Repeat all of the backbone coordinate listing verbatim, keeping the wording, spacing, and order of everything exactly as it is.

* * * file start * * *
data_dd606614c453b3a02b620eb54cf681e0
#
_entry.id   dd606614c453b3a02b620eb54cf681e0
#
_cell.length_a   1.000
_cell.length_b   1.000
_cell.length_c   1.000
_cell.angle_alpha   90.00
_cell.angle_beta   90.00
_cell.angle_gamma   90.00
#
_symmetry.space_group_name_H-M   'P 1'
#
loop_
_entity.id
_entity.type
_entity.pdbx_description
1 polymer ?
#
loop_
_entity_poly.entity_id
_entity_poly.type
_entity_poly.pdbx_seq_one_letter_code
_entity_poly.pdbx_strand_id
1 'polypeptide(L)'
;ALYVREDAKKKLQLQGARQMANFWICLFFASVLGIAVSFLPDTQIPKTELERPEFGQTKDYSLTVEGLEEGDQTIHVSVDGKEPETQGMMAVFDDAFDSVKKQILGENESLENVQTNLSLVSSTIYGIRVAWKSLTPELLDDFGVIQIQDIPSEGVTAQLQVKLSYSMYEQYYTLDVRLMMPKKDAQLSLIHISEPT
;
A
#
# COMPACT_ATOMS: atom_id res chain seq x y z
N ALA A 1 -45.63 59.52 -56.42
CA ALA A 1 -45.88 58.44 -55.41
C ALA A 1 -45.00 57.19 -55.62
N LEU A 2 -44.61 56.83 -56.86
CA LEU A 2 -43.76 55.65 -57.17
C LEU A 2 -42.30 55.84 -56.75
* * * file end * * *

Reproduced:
data_dd606614c453b3a02b620eb54cf681e0
#
_entry.id   dd606614c453b3a02b620eb54cf681e0
#
_cell.length_a   1.000
_cell.length_b   1.000
_cell.length_c   1.000
_cell.angle_alpha   90.00
_cell.angle_beta   90.00
_cell.angle_gamma   90.00
#
_symmetry.space_group_name_H-M   'P 1'
#
loop_
_entity.id
_entity.type
_entity.pdbx_description
1 polymer ?
#
loop_
_entity_poly.entity_id
_entity_poly.type
_entity_poly.pdbx_seq_one_letter_code
_entity_poly.pdbx_strand_id
1 'polypeptide(L)'
;ALYVREDAKKKLQLQGARQMANFWICLFFASVLGIAVSFLPDTQIPKTELERPEFGQTKDYSLTVEGLEEGDQTIHVSVDGKEPETQGMMAVFDDAFDSVKKQILGENESLENVQTNLSLVSSTIYGIRVAWKSLTPELLDDFGVIQIQDIPSEGVTAQLQVKLSYSMYEQYYTLDVRLMMPKKDAQLSLIHISEPT
;
A
#
# COMPACT_ATOMS: atom_id res chain seq x y z
N ALA A 1 -45.63 59.52 -56.42
CA ALA A 1 -45.88 58.44 -55.41
C ALA A 1 -45.00 57.19 -55.62
N LEU A 2 -44.61 56.83 -56.86
CA LEU A 2 -43.76 55.65 -57.17
C LEU A 2 -42.30 55.84 -56.75